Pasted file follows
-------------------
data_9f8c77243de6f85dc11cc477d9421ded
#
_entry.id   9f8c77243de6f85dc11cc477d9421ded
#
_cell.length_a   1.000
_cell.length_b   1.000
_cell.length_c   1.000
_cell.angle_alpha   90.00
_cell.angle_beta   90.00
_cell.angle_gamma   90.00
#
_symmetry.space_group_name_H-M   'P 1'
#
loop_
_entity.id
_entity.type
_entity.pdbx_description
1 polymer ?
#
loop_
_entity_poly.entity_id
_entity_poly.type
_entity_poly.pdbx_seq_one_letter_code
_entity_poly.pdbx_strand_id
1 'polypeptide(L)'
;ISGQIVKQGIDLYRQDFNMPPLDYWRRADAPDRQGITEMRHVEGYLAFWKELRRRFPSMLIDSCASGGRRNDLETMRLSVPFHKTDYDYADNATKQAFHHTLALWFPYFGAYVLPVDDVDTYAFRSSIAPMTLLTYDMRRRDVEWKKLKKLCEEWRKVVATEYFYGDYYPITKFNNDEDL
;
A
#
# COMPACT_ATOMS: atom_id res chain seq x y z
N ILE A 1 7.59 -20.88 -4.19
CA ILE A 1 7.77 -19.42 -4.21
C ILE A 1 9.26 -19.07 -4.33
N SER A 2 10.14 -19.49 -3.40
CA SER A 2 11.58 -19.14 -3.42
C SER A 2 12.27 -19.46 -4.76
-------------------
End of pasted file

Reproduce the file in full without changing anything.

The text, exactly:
data_9f8c77243de6f85dc11cc477d9421ded
#
_entry.id   9f8c77243de6f85dc11cc477d9421ded
#
_cell.length_a   1.000
_cell.length_b   1.000
_cell.length_c   1.000
_cell.angle_alpha   90.00
_cell.angle_beta   90.00
_cell.angle_gamma   90.00
#
_symmetry.space_group_name_H-M   'P 1'
#
loop_
_entity.id
_entity.type
_entity.pdbx_description
1 polymer ?
#
loop_
_entity_poly.entity_id
_entity_poly.type
_entity_poly.pdbx_seq_one_letter_code
_entity_poly.pdbx_strand_id
1 'polypeptide(L)'
;ISGQIVKQGIDLYRQDFNMPPLDYWRRADAPDRQGITEMRHVEGYLAFWKELRRRFPSMLIDSCASGGRRNDLETMRLSVPFHKTDYDYADNATKQAFHHTLALWFPYFGAYVLPVDDVDTYAFRSSIAPMTLLTYDMRRRDVEWKKLKKLCEEWRKVVATEYFYGDYYPITKFNNDEDL
;
A
#
# COMPACT_ATOMS: atom_id res chain seq x y z
N ILE A 1 7.59 -20.88 -4.19
CA ILE A 1 7.77 -19.42 -4.21
C ILE A 1 9.26 -19.07 -4.33
N SER A 2 10.14 -19.49 -3.40
CA SER A 2 11.58 -19.14 -3.42
C SER A 2 12.27 -19.46 -4.76